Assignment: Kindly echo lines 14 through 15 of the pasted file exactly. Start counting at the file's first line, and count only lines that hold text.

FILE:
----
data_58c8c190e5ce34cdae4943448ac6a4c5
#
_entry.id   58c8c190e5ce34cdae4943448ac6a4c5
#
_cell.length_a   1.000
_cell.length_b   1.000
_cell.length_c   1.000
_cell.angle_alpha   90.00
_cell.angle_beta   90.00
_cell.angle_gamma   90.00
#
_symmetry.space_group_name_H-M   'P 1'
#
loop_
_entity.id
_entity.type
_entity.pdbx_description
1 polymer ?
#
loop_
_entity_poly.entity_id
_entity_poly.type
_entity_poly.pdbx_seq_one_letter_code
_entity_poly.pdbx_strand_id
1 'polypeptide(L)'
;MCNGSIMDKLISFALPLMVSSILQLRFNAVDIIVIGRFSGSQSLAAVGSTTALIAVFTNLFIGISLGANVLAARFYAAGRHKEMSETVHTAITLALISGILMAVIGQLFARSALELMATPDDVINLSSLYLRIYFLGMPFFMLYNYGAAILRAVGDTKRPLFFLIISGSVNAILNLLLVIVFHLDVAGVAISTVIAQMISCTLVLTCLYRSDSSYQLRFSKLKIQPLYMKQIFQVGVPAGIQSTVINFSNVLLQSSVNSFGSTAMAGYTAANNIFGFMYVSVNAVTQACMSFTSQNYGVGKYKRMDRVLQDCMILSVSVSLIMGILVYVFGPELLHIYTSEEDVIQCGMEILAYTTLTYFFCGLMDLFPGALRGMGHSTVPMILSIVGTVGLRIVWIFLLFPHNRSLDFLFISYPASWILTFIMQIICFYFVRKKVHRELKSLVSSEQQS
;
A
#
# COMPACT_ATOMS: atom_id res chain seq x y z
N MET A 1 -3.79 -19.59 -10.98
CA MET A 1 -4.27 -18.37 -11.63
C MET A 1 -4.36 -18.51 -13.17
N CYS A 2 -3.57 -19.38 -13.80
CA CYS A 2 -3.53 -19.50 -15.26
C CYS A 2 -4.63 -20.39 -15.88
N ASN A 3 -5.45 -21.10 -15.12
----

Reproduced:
loop_
_entity.id